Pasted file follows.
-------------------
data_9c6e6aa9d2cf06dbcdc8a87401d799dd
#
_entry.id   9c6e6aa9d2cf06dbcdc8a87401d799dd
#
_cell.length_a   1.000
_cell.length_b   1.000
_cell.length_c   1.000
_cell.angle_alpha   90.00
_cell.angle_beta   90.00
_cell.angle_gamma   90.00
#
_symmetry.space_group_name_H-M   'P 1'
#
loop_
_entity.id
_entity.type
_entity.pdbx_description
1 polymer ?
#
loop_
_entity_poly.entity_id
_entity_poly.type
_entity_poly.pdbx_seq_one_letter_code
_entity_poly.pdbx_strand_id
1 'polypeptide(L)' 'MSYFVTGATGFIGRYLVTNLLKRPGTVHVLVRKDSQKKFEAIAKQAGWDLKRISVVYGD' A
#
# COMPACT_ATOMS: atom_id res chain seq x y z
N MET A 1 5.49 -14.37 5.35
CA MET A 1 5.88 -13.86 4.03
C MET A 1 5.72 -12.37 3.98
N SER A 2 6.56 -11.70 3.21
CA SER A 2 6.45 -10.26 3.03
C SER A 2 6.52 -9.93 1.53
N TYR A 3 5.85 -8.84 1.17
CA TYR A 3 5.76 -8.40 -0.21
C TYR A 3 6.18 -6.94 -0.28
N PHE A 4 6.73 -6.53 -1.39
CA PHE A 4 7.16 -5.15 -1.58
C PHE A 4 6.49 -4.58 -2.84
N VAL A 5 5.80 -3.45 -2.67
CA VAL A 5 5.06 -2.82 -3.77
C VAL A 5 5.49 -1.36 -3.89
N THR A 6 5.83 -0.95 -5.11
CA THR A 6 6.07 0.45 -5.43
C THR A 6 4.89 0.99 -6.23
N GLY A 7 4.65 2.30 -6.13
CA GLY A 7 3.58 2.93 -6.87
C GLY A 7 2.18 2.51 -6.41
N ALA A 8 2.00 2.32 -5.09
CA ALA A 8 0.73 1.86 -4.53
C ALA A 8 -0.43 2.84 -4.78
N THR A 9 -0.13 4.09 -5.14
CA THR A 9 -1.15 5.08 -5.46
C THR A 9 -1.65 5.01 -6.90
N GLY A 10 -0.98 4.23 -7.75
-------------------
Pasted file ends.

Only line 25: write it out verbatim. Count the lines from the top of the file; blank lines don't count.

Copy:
1 'polypeptide(L)' 'MSYFVTGATGFIGRYLVTNLLKRPGTVHVLVRKDSQKKFEAIAKQAGWDLKRISVVYGD' A